Arc is a British based team of ground breaking designers and engineers, pioneering electric machines. Their hand crafted Arc Vector is the world’s most advanced fully electric motorcycle of its kind. Limited to just 399 units, the Arc Vector is the perfect balance of sustainability, performance and aesthetic mastery, truly reflecting the Arc philosophy.
Arc initially contacted Vault IP at the start of 2018. Following their spin out from Jaguar Land Rover they were keen to identify a local intellectual property firm who could support them across the whole breadth of the IP landscape whilst also providing specialist knowledge in engineering.
Vault made a shortlist of three firms and impressed Arc with their understanding of the product itself and the commercial challenges facing a start-up with significant Research and Development (R&D). In addition, Arc liked their flexible and affordable approach to managing IP and saw that it would dovetail well with the peaks and troughs of growing a fledgling company. These elements, coupled with a good match in both the personalities and attitudes of the companies, made Vault the right choice for Arc.
Setting out as a start-up with a highly innovative, luxury product can be precarious and as such Arc was keen for Vault IP to help them prevent larger firms stealing their ideas. They wanted to identify and protect the key IP in their company to put them on the best footing for entering a highly competitive market.
Arc’s conception within an innovation incubator presented some unique challenges in mapping out the IP landscape - specifically in terms of what Arc could legitimately claim as their own. Once these boundaries were established, Vault worked with Arc to identify what could be protected, through what means and, most importantly for a start-up, what would provide the highest value for the cost involved. This allowed Vault to draw up an IP strategy and timetable for Arc in line with their budget and business objectives.
Implementing the IP Strategy
Arc’s IP strategy encompassed the three main areas of IP; patents to protect the functional aspect of the motorcycle, registered designs to protect the appearance and trade marks to protect the associated brand names and logos.
Arc was keen to grow the hype around the Vector through a series of impactful teaser images. However, releasing the images into public domain ahead of registering the design in the UK would have weakened Arc’s ability to protect the design of the motorcycle elsewhere. Understanding Arc’s ambitions to sell their products internationally, Vault worked to get a UK registered design application filed at short notice, before the teaser images were released, to act as the ‘stake in the ground’. This would ensure that gaining any equivalent rights in countries such as China and the USA was still possible.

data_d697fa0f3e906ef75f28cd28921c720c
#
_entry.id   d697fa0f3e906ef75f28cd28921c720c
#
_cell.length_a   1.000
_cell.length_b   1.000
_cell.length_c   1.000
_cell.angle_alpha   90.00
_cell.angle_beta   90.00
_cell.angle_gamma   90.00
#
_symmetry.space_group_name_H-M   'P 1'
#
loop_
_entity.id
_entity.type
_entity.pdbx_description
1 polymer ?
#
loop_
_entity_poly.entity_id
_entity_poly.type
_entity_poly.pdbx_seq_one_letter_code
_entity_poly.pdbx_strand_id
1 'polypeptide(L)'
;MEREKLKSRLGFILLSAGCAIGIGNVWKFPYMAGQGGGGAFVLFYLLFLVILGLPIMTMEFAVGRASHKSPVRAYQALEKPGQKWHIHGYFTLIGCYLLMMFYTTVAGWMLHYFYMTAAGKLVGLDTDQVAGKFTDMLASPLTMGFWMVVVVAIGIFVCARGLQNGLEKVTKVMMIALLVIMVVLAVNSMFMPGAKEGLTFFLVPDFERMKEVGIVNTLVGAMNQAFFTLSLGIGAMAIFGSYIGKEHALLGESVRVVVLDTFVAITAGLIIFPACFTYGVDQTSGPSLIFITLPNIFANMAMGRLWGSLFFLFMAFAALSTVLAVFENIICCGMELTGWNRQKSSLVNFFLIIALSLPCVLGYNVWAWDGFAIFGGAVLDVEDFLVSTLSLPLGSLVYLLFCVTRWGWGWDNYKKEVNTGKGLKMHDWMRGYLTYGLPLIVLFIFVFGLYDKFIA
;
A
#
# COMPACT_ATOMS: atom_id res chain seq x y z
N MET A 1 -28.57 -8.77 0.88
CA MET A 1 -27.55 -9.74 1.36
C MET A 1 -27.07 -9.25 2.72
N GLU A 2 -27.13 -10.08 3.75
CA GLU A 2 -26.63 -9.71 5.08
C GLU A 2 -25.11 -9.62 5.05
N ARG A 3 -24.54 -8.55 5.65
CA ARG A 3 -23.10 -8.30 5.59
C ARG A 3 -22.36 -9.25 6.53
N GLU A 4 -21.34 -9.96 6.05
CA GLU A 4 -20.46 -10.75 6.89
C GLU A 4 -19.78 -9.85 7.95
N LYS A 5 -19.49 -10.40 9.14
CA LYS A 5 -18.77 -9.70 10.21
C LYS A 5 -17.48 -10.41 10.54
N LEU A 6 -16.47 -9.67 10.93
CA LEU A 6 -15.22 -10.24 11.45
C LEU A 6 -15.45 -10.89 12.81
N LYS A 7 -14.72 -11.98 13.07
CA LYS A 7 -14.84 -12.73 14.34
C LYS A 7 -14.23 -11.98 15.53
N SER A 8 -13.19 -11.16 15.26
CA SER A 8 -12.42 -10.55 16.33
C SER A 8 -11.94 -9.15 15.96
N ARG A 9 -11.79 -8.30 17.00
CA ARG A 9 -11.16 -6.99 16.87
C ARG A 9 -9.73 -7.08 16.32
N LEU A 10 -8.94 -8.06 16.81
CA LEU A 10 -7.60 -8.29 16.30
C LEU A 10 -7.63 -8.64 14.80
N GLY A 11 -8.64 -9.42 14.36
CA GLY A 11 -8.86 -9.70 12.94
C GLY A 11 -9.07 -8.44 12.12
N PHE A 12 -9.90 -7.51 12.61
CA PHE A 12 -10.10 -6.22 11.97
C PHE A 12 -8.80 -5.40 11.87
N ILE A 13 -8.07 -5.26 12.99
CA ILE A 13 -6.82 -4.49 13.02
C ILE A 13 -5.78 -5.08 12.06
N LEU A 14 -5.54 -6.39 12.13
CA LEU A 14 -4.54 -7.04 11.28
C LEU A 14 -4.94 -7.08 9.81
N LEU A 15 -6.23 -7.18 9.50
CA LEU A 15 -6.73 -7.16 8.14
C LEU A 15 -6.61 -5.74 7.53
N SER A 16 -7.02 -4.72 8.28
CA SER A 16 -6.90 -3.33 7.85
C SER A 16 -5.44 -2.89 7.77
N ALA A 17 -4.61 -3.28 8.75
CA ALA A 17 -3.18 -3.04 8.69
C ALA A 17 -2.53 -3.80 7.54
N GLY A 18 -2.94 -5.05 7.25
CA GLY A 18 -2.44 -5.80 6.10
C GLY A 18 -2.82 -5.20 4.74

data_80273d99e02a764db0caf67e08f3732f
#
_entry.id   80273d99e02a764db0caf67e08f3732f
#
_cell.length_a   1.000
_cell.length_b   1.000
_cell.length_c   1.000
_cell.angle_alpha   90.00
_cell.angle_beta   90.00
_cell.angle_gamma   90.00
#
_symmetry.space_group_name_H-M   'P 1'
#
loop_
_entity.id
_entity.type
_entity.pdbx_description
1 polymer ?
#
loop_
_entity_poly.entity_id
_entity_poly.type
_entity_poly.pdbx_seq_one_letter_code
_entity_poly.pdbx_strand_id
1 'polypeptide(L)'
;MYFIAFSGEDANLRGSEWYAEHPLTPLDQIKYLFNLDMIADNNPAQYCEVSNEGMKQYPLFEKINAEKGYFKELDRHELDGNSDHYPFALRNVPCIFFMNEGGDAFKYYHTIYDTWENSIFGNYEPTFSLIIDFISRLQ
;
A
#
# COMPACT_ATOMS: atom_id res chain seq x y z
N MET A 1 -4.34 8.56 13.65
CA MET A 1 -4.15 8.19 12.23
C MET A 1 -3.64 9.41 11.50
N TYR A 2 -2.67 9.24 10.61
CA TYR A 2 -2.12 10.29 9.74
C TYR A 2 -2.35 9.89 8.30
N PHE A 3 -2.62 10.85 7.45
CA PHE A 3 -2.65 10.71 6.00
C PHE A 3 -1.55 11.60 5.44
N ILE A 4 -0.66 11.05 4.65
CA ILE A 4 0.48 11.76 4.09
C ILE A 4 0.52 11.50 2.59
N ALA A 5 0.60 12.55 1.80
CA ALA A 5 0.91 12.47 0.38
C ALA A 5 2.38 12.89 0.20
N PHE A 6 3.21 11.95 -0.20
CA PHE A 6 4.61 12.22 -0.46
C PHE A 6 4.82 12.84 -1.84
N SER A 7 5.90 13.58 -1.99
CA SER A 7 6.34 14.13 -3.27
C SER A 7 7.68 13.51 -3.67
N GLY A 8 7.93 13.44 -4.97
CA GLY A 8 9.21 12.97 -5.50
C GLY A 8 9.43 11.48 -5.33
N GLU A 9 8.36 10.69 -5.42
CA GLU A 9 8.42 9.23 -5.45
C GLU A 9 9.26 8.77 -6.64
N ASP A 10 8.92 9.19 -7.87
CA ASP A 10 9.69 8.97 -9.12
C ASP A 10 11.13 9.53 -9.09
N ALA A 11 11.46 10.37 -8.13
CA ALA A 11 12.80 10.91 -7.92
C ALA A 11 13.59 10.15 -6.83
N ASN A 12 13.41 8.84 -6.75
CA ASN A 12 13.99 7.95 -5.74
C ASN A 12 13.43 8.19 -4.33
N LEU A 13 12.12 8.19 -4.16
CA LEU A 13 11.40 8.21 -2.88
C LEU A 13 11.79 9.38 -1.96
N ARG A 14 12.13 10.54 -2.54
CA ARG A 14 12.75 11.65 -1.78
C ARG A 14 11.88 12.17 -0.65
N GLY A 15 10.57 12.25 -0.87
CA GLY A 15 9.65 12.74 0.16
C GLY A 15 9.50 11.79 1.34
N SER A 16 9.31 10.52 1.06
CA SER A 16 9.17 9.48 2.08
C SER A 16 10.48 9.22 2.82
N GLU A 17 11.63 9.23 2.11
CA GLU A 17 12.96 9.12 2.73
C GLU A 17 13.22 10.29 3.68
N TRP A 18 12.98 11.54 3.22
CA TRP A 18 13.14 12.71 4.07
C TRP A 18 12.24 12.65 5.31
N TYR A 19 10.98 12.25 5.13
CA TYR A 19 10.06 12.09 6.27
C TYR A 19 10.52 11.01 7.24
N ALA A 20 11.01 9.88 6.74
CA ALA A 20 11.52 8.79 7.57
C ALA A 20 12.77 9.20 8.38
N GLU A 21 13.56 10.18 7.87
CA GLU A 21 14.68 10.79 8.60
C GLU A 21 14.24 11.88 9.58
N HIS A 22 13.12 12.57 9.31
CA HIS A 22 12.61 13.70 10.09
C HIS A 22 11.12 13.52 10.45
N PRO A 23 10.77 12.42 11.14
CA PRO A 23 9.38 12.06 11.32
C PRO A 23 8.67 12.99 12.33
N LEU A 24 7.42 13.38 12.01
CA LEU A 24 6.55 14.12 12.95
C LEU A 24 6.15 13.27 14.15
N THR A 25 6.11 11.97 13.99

Once the UK registered design application had been made, attention turned to overseas design protection. From reviewing the target countries, there was a lot of overlap with those covered by the Hague System, a single international system for registering designs across multiple countries. Vault recommended this approach due to the significant cost savings it would provide.
As well as being a well designed, aesthetic product, there were several innovations around how the Arc Vector worked that also warranted protection. The crucial upfront work that Vault carried out was analysing what product features could be protected with patents and, with the patent process being long and costly, what could be achieved and deliver the highest value to Arc.
Once these features were identified, a UK patent application was prepared and filed with Arc’s technical input. It is Arc’s intention to extend protection outside the UK, and Vault is working with them to realise the most cost-effective way of achieving that.
Arc was keen to retain its original company name of ARC, whilst understanding from Vault that this could potentially be tricky when it came to registering UK and International marks. Vault’s Trade Mark team initially prepared UK applications for both the ARC name and the ARC logo across four different classes of goods and services.
As expected, both applications received objections from third parties and Vault advised on a strategy of limiting the specifications of the goods and services in the classes away from the interests of those companies objecting. This proved to be worthwhile, with all oppositions being settled outside of full opposition, which would have been costly and time consuming. Both the UK name and logo were registered in September 2018.
In line with Arc’s commercial aspirations, international protection for the ARC logo was also sought. As with the international designs, Vault made use of the cost-effective Madrid Protocol (the ‘international trade mark’).
Much of the IP strategy implemented by Vault is yet to run its course, as obtaining IP protection is typically a lengthy process. So far, Vault has managed to identify and apply for protection for Arc’s key IP assets, and continue to move them towards grant.
Arc admits that the process has been a learning experience, but the supportive and open approach from Vault has built a strong base of trust between the two parties. Moving forward Arc will continue to be a R&D intensive operation and see Vault as an integral part of the team in helping them to assess and manage the ongoing protection needed.
Quote from Ollie
We couldn’t have asked for a better IP partner than Vault IP. Put simply, they have taken away the stress of how we protect the key elements of our business. They have also taken the time to break down the complexities of IP law for us and it is this open, honest approach, together with their flexibility, as to why they will continue to remain a key part of Arc’s future. Ollie Evans, COO, Arc